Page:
50% of Bangladesh’s population will live in urban settlements by 2050. 14,000 slums currently exist across the country, with approximately 7 million people living in them.
We work in 20 cities, to make cities and human settlements safe, resilient, and sustainable. Our work reduces multidimensional poverty and deprivation by supporting one million people living in urban poverty to improve their wellbeing, resilience, and realise their rights.
We look at the challenges people in each city are facing and work with local government, private sector, and the community to find sustainable solutions for:
- Ensuring affordable, adequate basic services
- Ensuring livelihood, skills, and entrepreneurship development opportunities
- Ensuring adequate, safe, and affordable housing, land tenure security and overall slum upgrading
- Cities and human settlements adopting and implementing integrated policies and plans towards inclusion, resource efficiency, mitigation, and adaptation to climate change and resilience to disasters
- Strengthening urban governance, for inclusive, accountable, and pro-poor urban management and planning
- Strengthening the commitment of policy actors towards creating more liveable cities
- Ensuring sustainable pro-poor and inclusive urban growth through advocacy and partnership
HOUSES FOR EVERYONE, BUILT BY EVERYONE
A quiet transformation is taking place in the neighbourhood of Rajarbagan in Satkhira. Mud and tin huts are metamorphosing into beautiful brick homes.
The change comes from the collective efforts of engineers, architects and community artisans to create a low-cost, resilient, safe and sustainable housing model.
Shyamoli Das, a participant in the project, proudly shows off her house to visitors. The sturdy four-room home houses 10 members of her family. “I was embarrassed to invite people to my old house. Now I can invite 100 people. My children also invite their friends,” Shyamoli says.
Sitting on the steps leading up to her house, she points to her windows and says she never had those before.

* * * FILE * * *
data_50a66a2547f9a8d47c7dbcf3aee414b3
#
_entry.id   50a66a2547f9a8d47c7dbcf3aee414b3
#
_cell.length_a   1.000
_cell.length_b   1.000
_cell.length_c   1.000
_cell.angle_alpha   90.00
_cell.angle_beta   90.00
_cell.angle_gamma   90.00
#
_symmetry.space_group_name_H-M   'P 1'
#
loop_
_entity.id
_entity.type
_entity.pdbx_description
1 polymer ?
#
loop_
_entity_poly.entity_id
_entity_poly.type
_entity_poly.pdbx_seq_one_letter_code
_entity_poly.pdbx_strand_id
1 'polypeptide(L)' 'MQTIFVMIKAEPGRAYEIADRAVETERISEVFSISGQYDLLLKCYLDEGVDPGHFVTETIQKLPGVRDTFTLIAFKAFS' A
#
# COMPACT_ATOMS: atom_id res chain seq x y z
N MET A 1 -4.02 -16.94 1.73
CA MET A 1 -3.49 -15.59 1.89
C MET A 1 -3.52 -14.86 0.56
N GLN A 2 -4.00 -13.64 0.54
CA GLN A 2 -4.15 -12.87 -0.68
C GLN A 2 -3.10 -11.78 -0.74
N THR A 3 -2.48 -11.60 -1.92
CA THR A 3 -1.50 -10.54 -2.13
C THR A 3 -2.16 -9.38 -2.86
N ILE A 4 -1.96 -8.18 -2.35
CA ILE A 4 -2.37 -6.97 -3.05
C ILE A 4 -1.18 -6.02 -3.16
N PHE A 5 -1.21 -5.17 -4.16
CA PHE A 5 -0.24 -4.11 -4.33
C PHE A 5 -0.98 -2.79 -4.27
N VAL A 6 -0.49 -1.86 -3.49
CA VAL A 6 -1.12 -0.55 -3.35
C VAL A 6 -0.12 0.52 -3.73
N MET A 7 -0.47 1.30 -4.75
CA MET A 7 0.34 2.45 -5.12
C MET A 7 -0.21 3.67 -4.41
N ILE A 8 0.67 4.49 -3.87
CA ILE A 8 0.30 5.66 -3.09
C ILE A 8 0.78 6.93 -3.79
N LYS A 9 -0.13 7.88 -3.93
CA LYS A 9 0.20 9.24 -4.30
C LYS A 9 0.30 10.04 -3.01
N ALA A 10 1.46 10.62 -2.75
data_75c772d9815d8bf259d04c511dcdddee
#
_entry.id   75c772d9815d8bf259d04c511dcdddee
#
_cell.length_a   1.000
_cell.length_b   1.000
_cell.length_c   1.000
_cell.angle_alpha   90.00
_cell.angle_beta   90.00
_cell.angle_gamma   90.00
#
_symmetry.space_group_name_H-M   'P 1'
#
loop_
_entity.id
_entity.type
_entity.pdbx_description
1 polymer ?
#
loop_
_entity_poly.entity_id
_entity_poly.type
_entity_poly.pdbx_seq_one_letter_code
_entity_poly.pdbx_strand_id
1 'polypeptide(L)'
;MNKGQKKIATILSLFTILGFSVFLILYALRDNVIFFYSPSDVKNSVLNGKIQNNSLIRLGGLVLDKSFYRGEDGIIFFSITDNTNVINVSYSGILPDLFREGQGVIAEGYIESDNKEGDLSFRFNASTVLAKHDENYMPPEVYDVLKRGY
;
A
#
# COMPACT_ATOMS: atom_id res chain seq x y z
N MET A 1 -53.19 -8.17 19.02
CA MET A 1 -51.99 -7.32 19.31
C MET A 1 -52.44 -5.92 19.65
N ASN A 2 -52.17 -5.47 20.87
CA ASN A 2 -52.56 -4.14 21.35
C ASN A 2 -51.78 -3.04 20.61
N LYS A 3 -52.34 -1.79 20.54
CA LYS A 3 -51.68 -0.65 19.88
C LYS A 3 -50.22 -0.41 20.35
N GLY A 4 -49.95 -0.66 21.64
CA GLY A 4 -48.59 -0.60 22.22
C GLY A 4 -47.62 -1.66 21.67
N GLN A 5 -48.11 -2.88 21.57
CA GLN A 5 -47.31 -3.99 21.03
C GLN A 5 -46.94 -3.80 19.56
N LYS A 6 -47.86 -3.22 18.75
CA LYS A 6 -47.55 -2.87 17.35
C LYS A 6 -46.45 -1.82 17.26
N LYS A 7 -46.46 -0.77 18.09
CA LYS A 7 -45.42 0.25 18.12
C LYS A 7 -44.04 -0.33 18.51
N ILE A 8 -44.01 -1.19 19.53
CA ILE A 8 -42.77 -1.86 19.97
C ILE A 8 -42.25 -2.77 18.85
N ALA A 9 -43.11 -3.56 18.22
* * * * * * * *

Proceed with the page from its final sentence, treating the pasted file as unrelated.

The transformation began after a seed fund of USD 23,680 (BDT 2,000,000) was allocated as loans to build homes for those families considered the most disadvantaged. The community was then tasked with nominating those who met the criteria.
The households then formed savings groups, with an elected governing body comprising members of the community to supervise proceedings. The selected participants presented blueprints for their dream houses, which were made using sustainable, low-cost measures. Throughout the project, women took the lead in making decisions - from how they repay loans to what the houses would look like.
The architects finalised the plans for either one-storey or twostorey buildings, depending on the decision of the family. The families sourced material from local markets and helped with construction, further cutting the costs.
The model takes into account the needs and desires of each family when dreaming up their homes, and has now been expanded into other neighbourhoods in Khulna.
The model addresses the minimum criteria that the UN Habitat defines for adequate housing, including security of tenure, availability of services and infrastructure, affordability, habitability, and capability of expressing cultural identity.
A new home can also mean other changes. Shyamoli also runs a tea shop outside her house. “Now that I have a home, I had the courage to do something else, so I set up this shop,” Shyamoli beams.